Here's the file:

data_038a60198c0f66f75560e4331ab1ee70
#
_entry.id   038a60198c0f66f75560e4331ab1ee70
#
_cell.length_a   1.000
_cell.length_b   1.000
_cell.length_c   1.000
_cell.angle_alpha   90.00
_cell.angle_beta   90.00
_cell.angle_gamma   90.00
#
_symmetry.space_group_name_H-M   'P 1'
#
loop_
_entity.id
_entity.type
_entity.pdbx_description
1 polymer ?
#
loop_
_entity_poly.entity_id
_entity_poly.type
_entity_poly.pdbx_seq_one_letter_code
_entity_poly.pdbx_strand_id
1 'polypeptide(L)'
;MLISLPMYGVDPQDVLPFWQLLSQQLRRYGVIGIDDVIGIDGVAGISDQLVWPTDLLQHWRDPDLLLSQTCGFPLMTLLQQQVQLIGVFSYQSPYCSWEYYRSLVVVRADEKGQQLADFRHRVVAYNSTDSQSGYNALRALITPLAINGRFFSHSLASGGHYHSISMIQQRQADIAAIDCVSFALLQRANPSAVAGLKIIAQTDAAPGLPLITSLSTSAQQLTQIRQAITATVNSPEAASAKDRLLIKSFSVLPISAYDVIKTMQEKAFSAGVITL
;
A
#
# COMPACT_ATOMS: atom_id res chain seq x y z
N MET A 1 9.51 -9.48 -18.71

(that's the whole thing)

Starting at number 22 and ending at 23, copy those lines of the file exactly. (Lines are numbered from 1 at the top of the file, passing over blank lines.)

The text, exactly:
_entity_poly.type
_entity_poly.pdbx_seq_one_letter_code